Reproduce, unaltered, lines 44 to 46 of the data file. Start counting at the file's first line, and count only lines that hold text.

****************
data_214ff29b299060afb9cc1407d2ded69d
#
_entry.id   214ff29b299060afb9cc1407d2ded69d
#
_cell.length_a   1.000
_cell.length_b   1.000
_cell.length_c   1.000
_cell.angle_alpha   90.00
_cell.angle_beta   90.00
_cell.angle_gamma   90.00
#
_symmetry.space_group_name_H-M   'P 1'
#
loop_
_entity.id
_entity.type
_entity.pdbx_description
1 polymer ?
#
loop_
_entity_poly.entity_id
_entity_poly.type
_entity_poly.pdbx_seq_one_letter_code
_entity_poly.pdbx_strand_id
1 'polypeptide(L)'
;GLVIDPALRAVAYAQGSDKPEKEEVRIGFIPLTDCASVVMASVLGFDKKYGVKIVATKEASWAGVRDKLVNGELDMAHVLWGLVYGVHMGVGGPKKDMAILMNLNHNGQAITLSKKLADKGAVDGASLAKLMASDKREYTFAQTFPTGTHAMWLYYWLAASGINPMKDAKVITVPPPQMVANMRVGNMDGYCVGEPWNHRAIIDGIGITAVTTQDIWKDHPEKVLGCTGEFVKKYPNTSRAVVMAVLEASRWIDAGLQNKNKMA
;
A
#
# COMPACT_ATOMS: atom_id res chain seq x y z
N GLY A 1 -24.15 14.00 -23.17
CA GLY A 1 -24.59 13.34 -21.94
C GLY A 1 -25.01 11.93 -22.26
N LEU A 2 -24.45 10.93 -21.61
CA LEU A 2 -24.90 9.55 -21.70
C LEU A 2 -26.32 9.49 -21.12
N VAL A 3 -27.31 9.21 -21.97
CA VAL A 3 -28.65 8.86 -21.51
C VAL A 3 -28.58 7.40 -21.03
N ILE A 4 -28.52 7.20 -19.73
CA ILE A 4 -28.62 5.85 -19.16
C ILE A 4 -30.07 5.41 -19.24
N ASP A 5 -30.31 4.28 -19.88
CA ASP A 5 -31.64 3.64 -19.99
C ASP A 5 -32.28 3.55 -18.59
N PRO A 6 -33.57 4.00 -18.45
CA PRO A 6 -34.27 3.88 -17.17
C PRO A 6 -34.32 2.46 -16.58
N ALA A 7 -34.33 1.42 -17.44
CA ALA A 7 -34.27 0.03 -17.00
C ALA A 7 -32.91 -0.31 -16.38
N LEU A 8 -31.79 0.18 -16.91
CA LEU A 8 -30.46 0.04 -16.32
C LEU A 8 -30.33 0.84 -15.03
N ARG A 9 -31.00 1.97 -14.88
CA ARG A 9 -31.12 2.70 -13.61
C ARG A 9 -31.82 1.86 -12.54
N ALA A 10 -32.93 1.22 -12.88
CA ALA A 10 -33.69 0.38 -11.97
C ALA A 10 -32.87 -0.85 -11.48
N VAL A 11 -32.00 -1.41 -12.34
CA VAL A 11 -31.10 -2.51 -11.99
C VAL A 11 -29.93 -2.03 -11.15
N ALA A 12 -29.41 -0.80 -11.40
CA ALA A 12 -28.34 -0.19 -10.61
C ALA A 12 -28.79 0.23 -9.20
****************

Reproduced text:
CA ASP A 5 -31.64 3.64 -19.99
C ASP A 5 -32.28 3.55 -18.59
N PRO A 6 -33.57 4.00 -18.45